WASHINGTON - Lawmakers are racing against the clock to strike a deal in two weeks that will avoid a government shutdown and mass deportations of some 700,000 young immigrants in the United States.
The urgency grew after President Donald Trump hardened his demands for a deal to protect the immigrants, who are children of illegal immigrants and are now studying and working in the US. Any deal must address other issues, including providing money for a wall on the Mexican border.
This implies that failure to reach a deal by Jan 19 will also delay the passage of a spending Bill that funds the federal government.
That potentially means a shutdown of federal government offices and services, with a huge impact on ordinary Americans.
Amid the current ruthlessly partisan atmosphere in Washington, it is not certain if a deal can be made. If the stalemate produces a shutdown, Republicans and Democrats will blame each other, with the consequences severe for whoever is perceived by the American public to be at fault.
Mr Trump's base wants what he has promised - over 3,000km of wall on the border with Mexico to keep illegal immigrants and drugs out of the US.
In practical terms, illegal border crossings are already down by over 70 per cent. A large percentage of illegal immigrants did not cross the border illegally, but are overstaying their visas.
Mr Gilberto Hinojosa, Democrat Party chair of Texas - the state with the longest border with Mexico - wrote: "From the beginning, Donald Trump (has been) appeasing a fringe political base by feeding them a steady diet of anti-immigrant, un-American rhetoric."
"The wall is extremely ineffective, a huge waste of taxpayer dollars, and turns our back on the values and traditions that speak to the best of who we are as a nation," he said in an e-mail to The Straits Times.
But the wall was a key campaign pledge for Mr Trump. He wants to build it and is insisting he will only allow the 700,000 immigrants of the Deferred Action for Childhood Arrivals (DACA) programme to stay if he gets enough money to build the wall.
DACA, an executive action taken by former President Barack Obama, allowed undocumented immigrants - known as Dreamers - who came to the US under the age of 16 to apply for protection from deportation. After a background check, they were able to get renewable two-year permits to work and study in the US.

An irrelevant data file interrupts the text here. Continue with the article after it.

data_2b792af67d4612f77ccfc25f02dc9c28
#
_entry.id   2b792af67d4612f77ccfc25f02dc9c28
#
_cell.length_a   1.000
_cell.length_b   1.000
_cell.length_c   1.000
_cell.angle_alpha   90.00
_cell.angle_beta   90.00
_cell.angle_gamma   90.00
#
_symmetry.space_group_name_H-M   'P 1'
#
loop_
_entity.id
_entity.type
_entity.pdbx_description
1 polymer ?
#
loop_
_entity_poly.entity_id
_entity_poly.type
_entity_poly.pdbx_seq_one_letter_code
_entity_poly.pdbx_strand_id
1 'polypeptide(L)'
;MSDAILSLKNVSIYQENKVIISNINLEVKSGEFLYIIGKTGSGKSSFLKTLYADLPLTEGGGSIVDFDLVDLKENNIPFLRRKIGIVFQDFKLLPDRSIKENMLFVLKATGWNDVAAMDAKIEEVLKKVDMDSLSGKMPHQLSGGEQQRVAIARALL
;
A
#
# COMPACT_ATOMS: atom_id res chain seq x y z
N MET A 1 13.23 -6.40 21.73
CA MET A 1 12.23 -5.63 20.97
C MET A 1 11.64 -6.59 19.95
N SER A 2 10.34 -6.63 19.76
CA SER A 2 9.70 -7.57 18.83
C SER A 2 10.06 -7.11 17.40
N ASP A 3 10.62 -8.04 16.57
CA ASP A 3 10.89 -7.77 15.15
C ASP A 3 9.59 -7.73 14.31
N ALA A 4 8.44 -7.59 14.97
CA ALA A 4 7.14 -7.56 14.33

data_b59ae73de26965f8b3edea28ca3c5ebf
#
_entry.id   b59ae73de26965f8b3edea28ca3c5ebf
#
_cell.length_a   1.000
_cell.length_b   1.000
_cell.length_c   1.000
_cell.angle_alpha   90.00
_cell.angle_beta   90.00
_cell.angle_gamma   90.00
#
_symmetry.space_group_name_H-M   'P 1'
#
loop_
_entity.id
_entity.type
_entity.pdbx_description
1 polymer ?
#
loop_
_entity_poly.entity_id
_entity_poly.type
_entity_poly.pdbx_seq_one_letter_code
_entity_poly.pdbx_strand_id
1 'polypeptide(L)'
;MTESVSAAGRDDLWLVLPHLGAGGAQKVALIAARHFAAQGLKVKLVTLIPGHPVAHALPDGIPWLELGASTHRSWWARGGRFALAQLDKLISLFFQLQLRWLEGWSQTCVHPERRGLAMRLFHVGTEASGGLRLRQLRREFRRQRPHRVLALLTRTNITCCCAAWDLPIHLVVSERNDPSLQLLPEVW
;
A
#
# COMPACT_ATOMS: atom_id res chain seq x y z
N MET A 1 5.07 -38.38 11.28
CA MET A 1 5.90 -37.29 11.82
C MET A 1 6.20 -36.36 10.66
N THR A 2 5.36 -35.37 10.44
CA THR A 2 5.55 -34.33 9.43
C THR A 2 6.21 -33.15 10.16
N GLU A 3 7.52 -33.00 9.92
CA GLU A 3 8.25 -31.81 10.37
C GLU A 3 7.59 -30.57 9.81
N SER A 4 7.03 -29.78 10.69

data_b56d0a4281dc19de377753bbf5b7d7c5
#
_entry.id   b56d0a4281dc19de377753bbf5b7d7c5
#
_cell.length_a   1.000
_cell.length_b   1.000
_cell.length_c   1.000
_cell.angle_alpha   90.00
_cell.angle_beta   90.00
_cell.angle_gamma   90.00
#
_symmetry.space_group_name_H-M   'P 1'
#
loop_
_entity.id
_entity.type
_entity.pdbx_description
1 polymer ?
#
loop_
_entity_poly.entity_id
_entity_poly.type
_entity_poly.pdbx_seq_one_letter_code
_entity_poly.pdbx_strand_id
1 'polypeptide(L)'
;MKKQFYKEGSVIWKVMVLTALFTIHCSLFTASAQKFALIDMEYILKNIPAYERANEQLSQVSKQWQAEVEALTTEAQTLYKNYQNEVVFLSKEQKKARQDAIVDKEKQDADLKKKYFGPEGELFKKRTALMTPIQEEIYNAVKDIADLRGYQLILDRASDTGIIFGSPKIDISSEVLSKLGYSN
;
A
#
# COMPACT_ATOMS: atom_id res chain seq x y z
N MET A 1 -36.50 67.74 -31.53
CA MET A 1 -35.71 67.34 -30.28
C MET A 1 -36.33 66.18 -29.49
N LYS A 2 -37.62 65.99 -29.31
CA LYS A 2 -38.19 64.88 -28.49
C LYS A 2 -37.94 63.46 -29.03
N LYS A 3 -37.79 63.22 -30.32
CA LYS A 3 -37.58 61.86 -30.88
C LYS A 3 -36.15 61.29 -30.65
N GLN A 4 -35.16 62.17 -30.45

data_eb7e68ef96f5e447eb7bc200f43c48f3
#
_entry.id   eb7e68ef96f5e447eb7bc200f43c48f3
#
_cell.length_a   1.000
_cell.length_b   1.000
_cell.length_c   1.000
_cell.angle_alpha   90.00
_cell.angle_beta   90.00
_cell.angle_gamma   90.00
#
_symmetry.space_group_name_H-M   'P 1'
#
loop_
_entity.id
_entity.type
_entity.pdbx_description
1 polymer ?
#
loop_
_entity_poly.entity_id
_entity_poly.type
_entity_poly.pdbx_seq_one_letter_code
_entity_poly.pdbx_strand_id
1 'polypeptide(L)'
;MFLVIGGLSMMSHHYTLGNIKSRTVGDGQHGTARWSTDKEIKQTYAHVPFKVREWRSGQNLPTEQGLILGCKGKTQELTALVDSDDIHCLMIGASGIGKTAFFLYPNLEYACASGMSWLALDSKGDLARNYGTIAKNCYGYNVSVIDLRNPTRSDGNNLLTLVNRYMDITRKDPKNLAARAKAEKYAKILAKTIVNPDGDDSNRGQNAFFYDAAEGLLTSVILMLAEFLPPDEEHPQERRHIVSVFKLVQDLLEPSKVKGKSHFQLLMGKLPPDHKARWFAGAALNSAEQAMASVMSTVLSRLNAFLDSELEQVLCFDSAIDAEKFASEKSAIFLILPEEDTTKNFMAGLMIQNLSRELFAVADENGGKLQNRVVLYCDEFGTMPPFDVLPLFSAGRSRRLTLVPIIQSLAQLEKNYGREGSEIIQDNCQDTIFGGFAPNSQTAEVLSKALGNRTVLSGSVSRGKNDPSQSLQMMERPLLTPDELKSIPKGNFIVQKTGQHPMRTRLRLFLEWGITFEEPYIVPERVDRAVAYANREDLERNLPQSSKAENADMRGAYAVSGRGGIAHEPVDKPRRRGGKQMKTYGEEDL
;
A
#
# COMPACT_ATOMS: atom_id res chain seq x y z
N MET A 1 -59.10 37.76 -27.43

Since DACA went into effect in 2012, roughly 800,000 people had been protected by the programme, and roughly 700,000 had active DACA protections in September. Beneficiaries include Guatemalans, Koreans, El Salvadorans, Filipinos, Chinese and Indians, but by far, the largest group are Mexicans.
As part of a new deal, Mr Trump also wants to end "chain migration" which allows immigrants to sponsor family members, and the allotment of visas to people from countries with low rates of migration to America.
"The president wants to have responsible immigration reform," White House Press Secretary told reporters on Monday (Jan 1). "That is a big priority for the administration in 2018. It would be part of any package that includes DACA."
Mr Trump rescinded the programme last September on the rationale that Mr Obama had ignored Congress. He passed the hot potato to Congress with a March 5 deadline for new legislation to address the issue of the Dreamers.
That deadline was in effect brought forward to this month when Mr Trump tweeted last Friday: "The Democrats have been told, and fully understand, that there can be no DACA without the desperately needed WALL at the Southern Border and an END to the horrible Chain Migration & ridiculous Lottery System of Immigration etc."
But he has to contend not only with both the Democratic Party, which is set on helping the Dreamers and set against the wall, but some ambivalent Republicans with one eye on mid-term elections coming up in November.
"It's a game of chicken, or who blinks first," Dr Glenn Altschuler, professor of American studies at Cornell University, told The Straits Times.
"The Democrats are feeling energised but… their base will not smile on an agreement that does not protect the DACA individuals, and in all likelihood will not smile on an agreement that funds, to any significant degree, a border wall."
"The Republican leadership believes that the public will not support a government shutdown if it is done simply to protect the DACA recipients. They may be willing to push the Democrats, and tar them with the impact of a government shutdown."
If neither party blinks, a federal government shutdown looms. And DACA recipients will still be at risk.
In a joint statement after a meeting at the White House on Wednesday, the Senate Majority Leader's Office, the House Speaker's Office, and the White House said: "It is important that we achieve a two-year agreement that funds our troops and provides for our national security and other critical functions of the federal government."
"It also remains important that members of Congress do not hold funding for our troops hostage for immigration policy."
New York-based Republican strategist and commentator Evan Siegfried was pessimistic. "I think the future for DACA is not good," he told The Straits Times.
"There is some support among Senate Republicans for DACA. But I think in this climate, especially in a mid-term election year, to get either one of those done - a wall, or DACA - is much harder. If you are a Republican and vote for anything close to DACA, you will be called weak on immigration."
"I don't think there's bipartisan support for anything," he said.